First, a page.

Description: is the most important cause of fungal meningitis in immunocompromised individuals. Host defense against involves direct killing by NK cells. That NK cells from HIV-infected patients fail to polarize perforin to the microbial synapse and kill led us to explore the mechanisms used to reposition and polarize the cytolytic granules to the synapse. Using live-cell imaging, we observed microtubule and granule movements in response to that revealed a kinesin-dependent event. Eg5-kinesin bound to perforin-containing granules and was required for association with the microtubules. Inhibition of Eg5-kinesin abrogated dynein-dependent granule convergence to the MTOC and granule and MTOC polarization to the synapse and suppressed NK cell killing of . In contrast, Eg5-kinesin was dispensable for tumor killing. This reveals an alternative mechanism of MTOC repositioning and granule polarization, not used in tumor cytotoxicity, in which Eg5-kinesin is required to initiate granule movement, leading to microbial killing. The mechanisms of cytolytic granules deployment and the events leading to selective use of perforin, and not granulysin, in NK-cell-mediated killing of are unknown. Ogbomo et al. demonstrate that Eg5-kinesin and dynein control these events. Eg5-kinesin activity is required to turn on dynein activity for directed cytotoxicity.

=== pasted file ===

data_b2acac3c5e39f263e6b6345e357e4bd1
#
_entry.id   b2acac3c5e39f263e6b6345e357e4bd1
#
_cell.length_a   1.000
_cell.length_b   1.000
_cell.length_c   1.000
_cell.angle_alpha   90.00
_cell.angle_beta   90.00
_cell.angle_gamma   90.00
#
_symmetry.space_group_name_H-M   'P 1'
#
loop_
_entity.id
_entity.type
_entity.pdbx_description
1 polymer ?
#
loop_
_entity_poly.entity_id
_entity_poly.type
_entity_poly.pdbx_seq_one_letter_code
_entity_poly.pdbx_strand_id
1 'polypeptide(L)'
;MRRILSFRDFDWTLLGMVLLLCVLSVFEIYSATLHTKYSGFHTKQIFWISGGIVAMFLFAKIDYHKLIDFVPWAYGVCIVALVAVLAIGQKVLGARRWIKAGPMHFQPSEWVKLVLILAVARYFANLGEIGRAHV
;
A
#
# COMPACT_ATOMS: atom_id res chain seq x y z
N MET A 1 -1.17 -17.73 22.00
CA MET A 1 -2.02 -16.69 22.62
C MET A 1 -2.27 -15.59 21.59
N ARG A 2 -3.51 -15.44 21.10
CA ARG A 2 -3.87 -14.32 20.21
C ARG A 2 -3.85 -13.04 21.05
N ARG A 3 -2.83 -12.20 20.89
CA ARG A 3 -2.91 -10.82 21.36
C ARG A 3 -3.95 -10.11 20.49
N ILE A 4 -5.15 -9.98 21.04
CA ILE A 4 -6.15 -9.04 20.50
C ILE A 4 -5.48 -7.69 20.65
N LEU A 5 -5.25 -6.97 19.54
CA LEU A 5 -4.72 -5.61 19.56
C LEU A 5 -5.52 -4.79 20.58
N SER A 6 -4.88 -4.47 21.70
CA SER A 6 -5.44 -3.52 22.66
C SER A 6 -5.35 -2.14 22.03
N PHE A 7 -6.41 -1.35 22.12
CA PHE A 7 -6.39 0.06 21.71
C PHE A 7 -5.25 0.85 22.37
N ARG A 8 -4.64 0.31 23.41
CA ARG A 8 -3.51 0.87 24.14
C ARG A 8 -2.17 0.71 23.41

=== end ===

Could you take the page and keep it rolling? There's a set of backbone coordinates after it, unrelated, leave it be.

Keywords: Eg5-Kinesin ; Dynein ; Nk Cell Cytotoxicity ; Granule Congregation ; Granule Convergence ; Microtubule Organizing Center Polarization ; Perforin ; Granulysin ; Biology
    ISSN: 2211-1247
    E-ISSN: 2211-1247
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  • 9
    Language: English
    In: Nature Communications, 01 February 2018, Vol.9(1), pp.1-13
    Description: Natural killer (NK) cells has been show to mediate fungi killing via the activating receptor NKp30, but the fungal target for NKp30 is still unclear. Here the authors show, using atomic force microscopy and live cell imaging, that β-1,3-glucan is expressed by Cryptococcus neoformans and Candida albicans and responsible for NKp30-mediated NK killing.